“It’s not a coincidence that it comes from the 12th century, which immediately follows the Norman conquest. When the Normans invaded England they brought their language, Old French, which was basically the then-modern version of Latin. They brought their system of government and laws and imposed them on the people they conquered, and that’s why all of the legal language in English today is Latin, just like the word justice,” Sokolowski explained. “It took the imposition of a system of laws to bring us the word justice.”

One rule breaker: “witness,” a word with a purely Old English start.

Other words that experienced lookup spikes this year: “maverick” (Sen. John McCain died); “respect” (Aretha Franklin died); “excelsior” (Stan Lee’s signature battle cry. He died); “pissant” (A radio host described Tom Brady’s daughter that way); “pansexual” (Janelle Monae described herself that way); “laurel” (Remember laurel vs. yanny?); “feckless” (What Samantha Bee called Ivanka Trump, combined with a pejorative that begins with “c”); “epiphany” (The title of a BTS K-pop song that dropped this year); “lodestar” (used in reference to McCain in the anonymous New York Times op-ed identified as coming from inside the Trump administration); and “nationalism” (At an Oct. 22 rally in Texas, Trump declared himself a nationalist).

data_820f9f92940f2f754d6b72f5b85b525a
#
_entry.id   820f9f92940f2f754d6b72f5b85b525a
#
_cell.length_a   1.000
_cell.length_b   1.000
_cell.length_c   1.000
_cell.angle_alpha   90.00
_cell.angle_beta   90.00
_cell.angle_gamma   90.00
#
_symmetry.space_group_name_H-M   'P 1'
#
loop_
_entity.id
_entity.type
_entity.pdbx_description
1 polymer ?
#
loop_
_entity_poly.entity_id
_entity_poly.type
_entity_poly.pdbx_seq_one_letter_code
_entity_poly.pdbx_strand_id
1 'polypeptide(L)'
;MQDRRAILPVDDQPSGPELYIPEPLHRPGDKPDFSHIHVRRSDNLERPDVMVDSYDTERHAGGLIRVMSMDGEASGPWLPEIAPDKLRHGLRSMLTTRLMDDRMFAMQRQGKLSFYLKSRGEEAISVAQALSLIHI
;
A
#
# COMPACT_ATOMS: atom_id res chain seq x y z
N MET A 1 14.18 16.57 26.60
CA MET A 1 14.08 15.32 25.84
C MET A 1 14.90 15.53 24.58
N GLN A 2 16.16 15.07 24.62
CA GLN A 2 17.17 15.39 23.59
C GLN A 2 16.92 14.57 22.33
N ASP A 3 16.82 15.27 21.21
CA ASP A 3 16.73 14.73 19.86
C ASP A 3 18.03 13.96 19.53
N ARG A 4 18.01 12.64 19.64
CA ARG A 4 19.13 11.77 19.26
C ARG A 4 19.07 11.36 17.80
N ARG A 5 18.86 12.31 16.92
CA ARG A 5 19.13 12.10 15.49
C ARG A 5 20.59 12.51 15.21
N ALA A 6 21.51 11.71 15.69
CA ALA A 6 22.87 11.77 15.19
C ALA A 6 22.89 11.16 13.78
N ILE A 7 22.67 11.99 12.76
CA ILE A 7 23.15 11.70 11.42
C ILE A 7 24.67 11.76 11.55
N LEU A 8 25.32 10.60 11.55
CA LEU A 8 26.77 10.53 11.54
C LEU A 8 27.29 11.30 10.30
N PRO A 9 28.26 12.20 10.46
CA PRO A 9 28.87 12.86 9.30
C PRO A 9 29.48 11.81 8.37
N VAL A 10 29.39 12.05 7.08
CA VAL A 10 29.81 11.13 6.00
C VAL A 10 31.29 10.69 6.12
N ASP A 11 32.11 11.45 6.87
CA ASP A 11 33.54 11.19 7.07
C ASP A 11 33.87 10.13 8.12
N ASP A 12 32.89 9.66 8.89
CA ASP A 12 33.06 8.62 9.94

Leanne Italie, The Associated Press

Like us on Facebook and follow us on Twitter.

Just Posted

Port Alberni’s Kari Trott set to shine at Canada Winter Games

Trott is one of two Special Olympics BC figure skaters invited to the national event

BCHL: Bulldogs’ Hawthorne commits to NCAA Wildcats

20-year-old goaltender earns scholarship to play Div. 1 hockey next year

Port Alberni realtor trekking the Sahara Desert in support of ACAWS

Chris Fenton of The Fenton Team will spend five days hiking in the Sahara Desert

Strong winds up to 100 km/h for parts of Vancouver Island

Wind warning in effect for north, east and west Vancouver Island into Saturday morning

Port Alberni bear spraying suspect arrested in Coombs

Nanaimo resident facing 16 criminal charges after “well coordinated” RCMP effort

Self serve doggy-wash poised to change dog grooming industry

Add money, start spraying to wash dog in the K9000

Anxiety in Alaska as endless aftershocks rattle residents

Seismologists expect the temblors to continue for months, although the frequency has lessened

Women’s March returns across the U.S. amid shutdown and controversy

The original march in 2017, the day after President Donald Trump’s inauguration, drew hundreds of thousands of people

Federal Liberals announce former B.C. MLA as new candidate in byelection

Richard Lee will face off against federal NDP leader Jagmeet Singh

No winning ticket in $10 million Lotto Max jackpot

No win in Friday night’s draw means the next Lotto Max draw will be approximately $17 million

Scientists ID another possible threat to orcas: pink salmon

For two decades, significantly more of the whales have died in even-numbered years than in odd years

Burnaby byelection turmoil sparks debate about identity issues in politics

The Liberals still have not said whether they plan to replace Wang, who stepped aside Wednesday

B.C. woman planned to donate a kidney to her husband, then found out she has cancer

Richard Stuart needs a kidney, his wife Tracy has been diagnosed with cancer

Rookie Demko backstops Canucks to 4-3 win over Sabres

Young Vancouver goalie makes 36 saves to turn away Buffalo

Most Read